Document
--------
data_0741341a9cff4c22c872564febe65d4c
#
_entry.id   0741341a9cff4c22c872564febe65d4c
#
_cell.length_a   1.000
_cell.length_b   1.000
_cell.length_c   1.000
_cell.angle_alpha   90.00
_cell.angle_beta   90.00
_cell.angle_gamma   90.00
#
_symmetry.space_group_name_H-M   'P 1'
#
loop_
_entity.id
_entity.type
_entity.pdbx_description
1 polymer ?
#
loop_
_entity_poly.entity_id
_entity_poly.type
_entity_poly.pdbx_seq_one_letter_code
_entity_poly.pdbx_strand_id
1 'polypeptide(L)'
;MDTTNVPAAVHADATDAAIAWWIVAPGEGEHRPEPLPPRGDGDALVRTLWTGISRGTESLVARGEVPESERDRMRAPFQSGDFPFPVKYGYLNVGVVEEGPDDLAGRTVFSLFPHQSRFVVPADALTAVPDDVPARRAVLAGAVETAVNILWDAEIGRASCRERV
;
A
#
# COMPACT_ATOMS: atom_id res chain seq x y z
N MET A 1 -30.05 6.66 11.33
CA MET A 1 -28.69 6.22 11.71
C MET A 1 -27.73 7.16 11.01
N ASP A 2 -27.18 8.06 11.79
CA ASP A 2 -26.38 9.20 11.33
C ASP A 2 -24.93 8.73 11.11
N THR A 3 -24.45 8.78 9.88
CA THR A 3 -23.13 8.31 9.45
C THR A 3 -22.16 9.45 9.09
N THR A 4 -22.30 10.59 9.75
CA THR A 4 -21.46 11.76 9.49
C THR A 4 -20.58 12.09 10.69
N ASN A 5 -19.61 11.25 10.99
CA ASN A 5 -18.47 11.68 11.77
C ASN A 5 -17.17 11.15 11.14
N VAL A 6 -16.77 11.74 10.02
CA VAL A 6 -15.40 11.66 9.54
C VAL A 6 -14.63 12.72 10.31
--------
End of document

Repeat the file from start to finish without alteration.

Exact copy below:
data_0741341a9cff4c22c872564febe65d4c
#
_entry.id   0741341a9cff4c22c872564febe65d4c
#
_cell.length_a   1.000
_cell.length_b   1.000
_cell.length_c   1.000
_cell.angle_alpha   90.00
_cell.angle_beta   90.00
_cell.angle_gamma   90.00
#
_symmetry.space_group_name_H-M   'P 1'
#
loop_
_entity.id
_entity.type
_entity.pdbx_description
1 polymer ?
#
loop_
_entity_poly.entity_id
_entity_poly.type
_entity_poly.pdbx_seq_one_letter_code
_entity_poly.pdbx_strand_id
1 'polypeptide(L)'
;MDTTNVPAAVHADATDAAIAWWIVAPGEGEHRPEPLPPRGDGDALVRTLWTGISRGTESLVARGEVPESERDRMRAPFQSGDFPFPVKYGYLNVGVVEEGPDDLAGRTVFSLFPHQSRFVVPADALTAVPDDVPARRAVLAGAVETAVNILWDAEIGRASCRERV
;
A
#
# COMPACT_ATOMS: atom_id res chain seq x y z
N MET A 1 -30.05 6.66 11.33
CA MET A 1 -28.69 6.22 11.71
C MET A 1 -27.73 7.16 11.01
N ASP A 2 -27.18 8.06 11.79
CA ASP A 2 -26.38 9.20 11.33
C ASP A 2 -24.93 8.73 11.11
N THR A 3 -24.45 8.78 9.88
CA THR A 3 -23.13 8.31 9.45
C THR A 3 -22.16 9.45 9.09
N THR A 4 -22.30 10.59 9.75
CA THR A 4 -21.46 11.76 9.49
C THR A 4 -20.58 12.09 10.69
N ASN A 5 -19.61 11.25 10.99
CA ASN A 5 -18.47 11.68 11.77
C ASN A 5 -17.17 11.15 11.14
N VAL A 6 -16.77 11.74 10.02
CA VAL A 6 -15.40 11.66 9.54
C VAL A 6 -14.63 12.72 10.31